In our earlier lessons we have taken you from installing the operating system, all the way through creating and running your first python program. At this point, you know how to generally operate the Raspberry Pi platform. Now we are ready to start building projects, and getting the Pi to perform for us. The first thing we will need to understand is which pins do what. The pi has many pins, so the diagram below shows what each pin can do.
In order to understand pin number, make sure to have your pi oriented as shown in the figure. Now look at the center two columns on the chart. These show you the physical pin number. The outer two columns of the chart show you the bcm numbering. Which numbering system you use depends on how you configure things in the software. We will cover this in the next lesson, but for now know there are two different numbering schemes. For the examples in this series of lessons we will use the bcm numbering scheme, so we will be using the number references in the outer two columns.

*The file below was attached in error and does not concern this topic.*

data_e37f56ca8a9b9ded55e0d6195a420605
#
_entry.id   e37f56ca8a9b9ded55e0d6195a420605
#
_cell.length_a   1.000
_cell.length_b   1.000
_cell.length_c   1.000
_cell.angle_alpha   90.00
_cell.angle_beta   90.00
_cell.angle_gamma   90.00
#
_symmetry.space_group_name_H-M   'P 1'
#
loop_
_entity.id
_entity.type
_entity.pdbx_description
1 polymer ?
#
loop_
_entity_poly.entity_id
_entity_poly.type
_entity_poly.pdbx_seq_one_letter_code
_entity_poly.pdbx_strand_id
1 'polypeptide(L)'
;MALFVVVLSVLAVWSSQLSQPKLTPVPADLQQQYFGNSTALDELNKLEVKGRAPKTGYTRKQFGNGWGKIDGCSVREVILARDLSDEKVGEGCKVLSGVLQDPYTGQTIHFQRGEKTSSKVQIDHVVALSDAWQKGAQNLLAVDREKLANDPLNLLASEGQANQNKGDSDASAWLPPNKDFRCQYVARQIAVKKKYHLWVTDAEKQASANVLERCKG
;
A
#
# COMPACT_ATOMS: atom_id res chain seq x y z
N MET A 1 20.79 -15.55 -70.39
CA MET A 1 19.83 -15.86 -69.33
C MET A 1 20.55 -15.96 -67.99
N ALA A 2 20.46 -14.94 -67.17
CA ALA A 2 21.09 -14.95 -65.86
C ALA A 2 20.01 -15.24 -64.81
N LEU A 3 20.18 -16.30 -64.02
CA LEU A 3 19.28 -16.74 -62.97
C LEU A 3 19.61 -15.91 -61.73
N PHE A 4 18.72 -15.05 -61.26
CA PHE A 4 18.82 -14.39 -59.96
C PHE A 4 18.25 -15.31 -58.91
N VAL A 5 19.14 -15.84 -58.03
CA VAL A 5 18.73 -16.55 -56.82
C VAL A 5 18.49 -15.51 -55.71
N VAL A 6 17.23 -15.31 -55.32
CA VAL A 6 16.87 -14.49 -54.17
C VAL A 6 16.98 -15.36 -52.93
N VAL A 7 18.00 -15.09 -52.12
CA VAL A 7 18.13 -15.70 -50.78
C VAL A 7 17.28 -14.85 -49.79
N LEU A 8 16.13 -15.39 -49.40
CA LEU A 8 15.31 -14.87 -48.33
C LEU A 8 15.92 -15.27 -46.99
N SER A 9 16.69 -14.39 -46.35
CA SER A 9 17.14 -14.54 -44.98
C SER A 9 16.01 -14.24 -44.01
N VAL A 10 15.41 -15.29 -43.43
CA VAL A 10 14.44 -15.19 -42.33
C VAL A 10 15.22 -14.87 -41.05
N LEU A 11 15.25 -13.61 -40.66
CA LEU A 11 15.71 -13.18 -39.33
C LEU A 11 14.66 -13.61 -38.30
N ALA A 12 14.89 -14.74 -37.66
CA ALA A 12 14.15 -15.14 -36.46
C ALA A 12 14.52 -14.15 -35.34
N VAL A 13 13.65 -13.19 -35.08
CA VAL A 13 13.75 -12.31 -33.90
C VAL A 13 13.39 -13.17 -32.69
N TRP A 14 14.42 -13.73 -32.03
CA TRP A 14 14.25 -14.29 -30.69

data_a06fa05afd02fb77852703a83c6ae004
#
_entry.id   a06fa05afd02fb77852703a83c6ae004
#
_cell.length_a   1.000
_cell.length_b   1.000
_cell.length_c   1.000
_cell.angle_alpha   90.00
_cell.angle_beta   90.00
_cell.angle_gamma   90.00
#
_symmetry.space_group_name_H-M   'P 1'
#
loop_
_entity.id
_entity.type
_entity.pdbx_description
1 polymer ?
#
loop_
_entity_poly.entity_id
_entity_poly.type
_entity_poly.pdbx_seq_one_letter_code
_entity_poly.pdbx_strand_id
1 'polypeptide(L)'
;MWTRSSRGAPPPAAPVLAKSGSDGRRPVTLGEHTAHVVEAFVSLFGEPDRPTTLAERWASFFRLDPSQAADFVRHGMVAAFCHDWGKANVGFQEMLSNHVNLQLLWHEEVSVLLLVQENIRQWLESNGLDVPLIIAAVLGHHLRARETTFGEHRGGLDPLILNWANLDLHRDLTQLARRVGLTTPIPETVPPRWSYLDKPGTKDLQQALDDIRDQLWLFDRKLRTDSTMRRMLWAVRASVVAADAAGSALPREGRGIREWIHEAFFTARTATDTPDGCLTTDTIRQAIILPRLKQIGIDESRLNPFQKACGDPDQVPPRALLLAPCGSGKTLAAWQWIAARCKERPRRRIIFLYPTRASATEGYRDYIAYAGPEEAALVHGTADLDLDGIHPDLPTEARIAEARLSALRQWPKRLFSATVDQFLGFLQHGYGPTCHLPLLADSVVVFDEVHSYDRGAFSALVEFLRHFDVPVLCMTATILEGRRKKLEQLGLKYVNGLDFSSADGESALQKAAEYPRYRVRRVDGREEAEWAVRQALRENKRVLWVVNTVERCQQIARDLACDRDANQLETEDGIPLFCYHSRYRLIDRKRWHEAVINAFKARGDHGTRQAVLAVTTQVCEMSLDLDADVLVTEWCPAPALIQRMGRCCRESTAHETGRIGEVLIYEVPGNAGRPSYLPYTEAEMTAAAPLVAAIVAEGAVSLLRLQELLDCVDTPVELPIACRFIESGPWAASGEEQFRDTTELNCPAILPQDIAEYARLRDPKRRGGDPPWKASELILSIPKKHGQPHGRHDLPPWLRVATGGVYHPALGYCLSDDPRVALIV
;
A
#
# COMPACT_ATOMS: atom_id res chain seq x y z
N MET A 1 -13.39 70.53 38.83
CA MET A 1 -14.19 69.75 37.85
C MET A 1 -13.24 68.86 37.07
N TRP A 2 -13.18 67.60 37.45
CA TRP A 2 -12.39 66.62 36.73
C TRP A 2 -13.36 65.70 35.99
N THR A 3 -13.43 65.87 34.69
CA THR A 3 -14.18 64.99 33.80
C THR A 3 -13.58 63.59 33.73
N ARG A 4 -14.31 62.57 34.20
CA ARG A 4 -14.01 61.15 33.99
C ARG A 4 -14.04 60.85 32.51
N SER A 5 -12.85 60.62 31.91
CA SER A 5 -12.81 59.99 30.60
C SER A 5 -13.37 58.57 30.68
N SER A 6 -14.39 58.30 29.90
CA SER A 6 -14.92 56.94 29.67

Also notice that some of the pins are multi-purpose. For example physical pins 3 and 5 can be GPIO pins, or they can be configured for I2C. Similarly, 8 and 10 can be general purpose GPIO pins, or can be Tx and Rx. Note the GPIO pins are analogous to your digital input/output pins on Arduino (the ones without the ~ by them).
In general when setting up a project I try and select GPIO pins that are not multi-function. In this way if I ever expand the project and want to add Tx/Rx or I2C capability, those pins are still free.